Horses as healers: Why a local ranch is offering Equine Assisted Learning
REGINA -- Journey isn’t your typical workhorse.
Instead of spending her time in the fields, she puts in her hours in the arena.
Journey is part of Double T Ranch's Equine Assisted Learning program — offering help to people recovering from addictions, trauma, or anyone wanting to get to know themselves a little bit better.
Horses and recovery
Tanya and Todd McNeice, co-owners of Double T Ranch, started using horses as healers to help with their own addictions. Todd has been in recovery for 18 years, and Tanya for six years.
"Part of our recovery is to give back and help others find their best selves," Tanya said. "There's no better teacher than (horses) to do that.
"(It's) bringing in our passion of both horses and helping others."
Both Tanya and Todd are certified members of the Equine Assisted Learning Network. The ranch offers one-day, two-day and weekly programming, along with customized sessions for the couple's community partners, including the Regina Sexual Assault Centre. They're also in contact with Ranch Ehrlo and social services. The curriculum was developed with the help of psychologists at the Universities of Saskatchewan, Calgary and Regina.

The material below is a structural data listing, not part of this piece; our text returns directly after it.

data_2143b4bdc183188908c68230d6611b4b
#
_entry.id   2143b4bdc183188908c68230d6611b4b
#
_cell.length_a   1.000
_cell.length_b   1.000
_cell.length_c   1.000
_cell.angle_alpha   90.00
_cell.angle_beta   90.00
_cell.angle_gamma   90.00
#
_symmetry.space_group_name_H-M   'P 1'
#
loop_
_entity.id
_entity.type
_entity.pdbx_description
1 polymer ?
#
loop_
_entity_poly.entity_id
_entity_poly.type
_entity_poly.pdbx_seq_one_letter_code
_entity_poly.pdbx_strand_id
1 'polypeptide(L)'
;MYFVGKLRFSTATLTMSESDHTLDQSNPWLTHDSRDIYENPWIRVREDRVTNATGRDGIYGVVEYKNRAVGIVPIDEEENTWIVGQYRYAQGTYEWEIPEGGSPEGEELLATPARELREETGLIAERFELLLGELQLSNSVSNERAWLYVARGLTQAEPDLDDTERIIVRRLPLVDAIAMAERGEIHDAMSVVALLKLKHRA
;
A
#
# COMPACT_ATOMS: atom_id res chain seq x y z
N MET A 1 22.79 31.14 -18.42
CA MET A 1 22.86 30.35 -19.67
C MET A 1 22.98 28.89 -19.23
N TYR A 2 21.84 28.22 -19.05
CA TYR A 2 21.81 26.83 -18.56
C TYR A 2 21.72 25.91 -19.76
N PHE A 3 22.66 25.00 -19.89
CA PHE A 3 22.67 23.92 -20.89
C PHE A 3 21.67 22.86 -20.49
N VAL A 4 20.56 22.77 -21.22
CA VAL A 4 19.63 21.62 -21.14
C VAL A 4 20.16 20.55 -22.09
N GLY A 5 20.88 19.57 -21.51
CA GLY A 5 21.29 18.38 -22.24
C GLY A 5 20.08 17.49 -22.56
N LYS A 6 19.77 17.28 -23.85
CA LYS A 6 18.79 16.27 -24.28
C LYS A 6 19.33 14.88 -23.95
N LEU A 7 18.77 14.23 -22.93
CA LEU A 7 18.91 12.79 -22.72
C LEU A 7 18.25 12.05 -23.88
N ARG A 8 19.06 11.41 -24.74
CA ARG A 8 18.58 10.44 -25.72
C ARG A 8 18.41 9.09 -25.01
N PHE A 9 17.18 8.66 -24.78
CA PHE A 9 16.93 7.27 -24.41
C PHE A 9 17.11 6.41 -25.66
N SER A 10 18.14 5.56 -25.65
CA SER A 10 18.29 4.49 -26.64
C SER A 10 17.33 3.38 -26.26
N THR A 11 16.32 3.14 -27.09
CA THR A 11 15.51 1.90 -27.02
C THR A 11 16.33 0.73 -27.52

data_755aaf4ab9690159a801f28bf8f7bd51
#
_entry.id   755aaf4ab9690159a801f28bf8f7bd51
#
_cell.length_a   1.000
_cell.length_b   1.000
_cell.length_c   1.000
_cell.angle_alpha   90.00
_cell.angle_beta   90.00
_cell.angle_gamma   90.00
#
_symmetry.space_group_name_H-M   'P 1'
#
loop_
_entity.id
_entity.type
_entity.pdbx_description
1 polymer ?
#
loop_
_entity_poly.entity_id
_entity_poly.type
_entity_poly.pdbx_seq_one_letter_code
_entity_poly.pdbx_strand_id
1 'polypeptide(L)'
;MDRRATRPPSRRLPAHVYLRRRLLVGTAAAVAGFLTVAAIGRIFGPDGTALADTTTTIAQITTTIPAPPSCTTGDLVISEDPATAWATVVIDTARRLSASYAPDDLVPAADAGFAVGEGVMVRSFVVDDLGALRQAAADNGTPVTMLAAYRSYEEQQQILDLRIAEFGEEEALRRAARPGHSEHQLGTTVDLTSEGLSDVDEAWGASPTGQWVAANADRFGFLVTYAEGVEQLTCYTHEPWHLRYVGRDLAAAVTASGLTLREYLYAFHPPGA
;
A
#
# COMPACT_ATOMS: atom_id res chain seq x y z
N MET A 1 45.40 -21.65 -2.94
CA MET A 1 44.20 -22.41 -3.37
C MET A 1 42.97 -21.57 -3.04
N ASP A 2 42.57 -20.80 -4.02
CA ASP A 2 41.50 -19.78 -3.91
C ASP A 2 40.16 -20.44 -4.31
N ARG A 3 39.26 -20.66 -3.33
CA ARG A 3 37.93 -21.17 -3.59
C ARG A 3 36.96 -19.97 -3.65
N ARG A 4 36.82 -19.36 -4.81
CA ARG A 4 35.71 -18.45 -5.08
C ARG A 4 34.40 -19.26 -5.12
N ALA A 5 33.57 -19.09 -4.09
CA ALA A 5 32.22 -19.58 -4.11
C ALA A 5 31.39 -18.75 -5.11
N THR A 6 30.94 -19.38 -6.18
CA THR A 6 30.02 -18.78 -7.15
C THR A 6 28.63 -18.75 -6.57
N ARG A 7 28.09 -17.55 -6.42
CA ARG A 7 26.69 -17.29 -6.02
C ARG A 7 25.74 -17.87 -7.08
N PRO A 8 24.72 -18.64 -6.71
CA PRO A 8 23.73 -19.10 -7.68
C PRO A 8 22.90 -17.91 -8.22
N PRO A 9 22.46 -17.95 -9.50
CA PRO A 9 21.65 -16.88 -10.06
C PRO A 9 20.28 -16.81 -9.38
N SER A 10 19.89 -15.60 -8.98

'I felt lost'
Randi Belliveau enrolled in a weekend program because she wanted to find herself.
"I came here because I felt lost," she explained while working with Journey in Double T Ranch's indoor arena.
Looking back on the retreat, she says the experience helped her better understand her feelings.
"We were able to just really work together and release a lot of emotions that I'd been holding," Belliveau explained. "Through talking with (the horses), I've come to a lot of realizations about myself, which maybe if I would have learned from another person, I probably wouldn’t have been able to embrace the way I did here."
Horses choose their people
Tanya and Todd say it's up to each horse to decide who they want to work with.
The horses are the therapists and the McNeices are just there to act as facilitators.
Todd says when the sessions begin, the horses and clients head into the arena and pair up from there.
"We don’t choose the horse for them," he said. "The horses choose them."
Relationship building from the ground up
All the courses offered at Double T Ranch show people how to work with horses on the ground.
"Anybody who needs a little bit of help can get support from the horses," Tanya said.
Clients learn to read their horse's body language, and in turn learn to read what their horse is telling them, while working through obstacles in the arena.
"The horses will speak to them," Tanya said. "It sounds kind of crazy, but we help them interpret what the horse is saying. Our energy reflects through the horse."
Some people are quiet, while others are constantly speaking to their equine partners. The animals are very in tune to the people working with them, Tanya says.
"If you're stressed, that horse is going to show it in a very big way," she said.
Breaking down barriers
Tanya and Todd hope all of their clients can bond with their horses and find what they're looking for.
"This is a different way of doing things," Todd said. "People seem to open up a lot more."
Belliveau says she gained self-acceptance from her weekend at the ranch.
"The horses, they can see through your barriers, through your masks," she said. "They just take it all away, you don’t have to hide, you can just be your true self."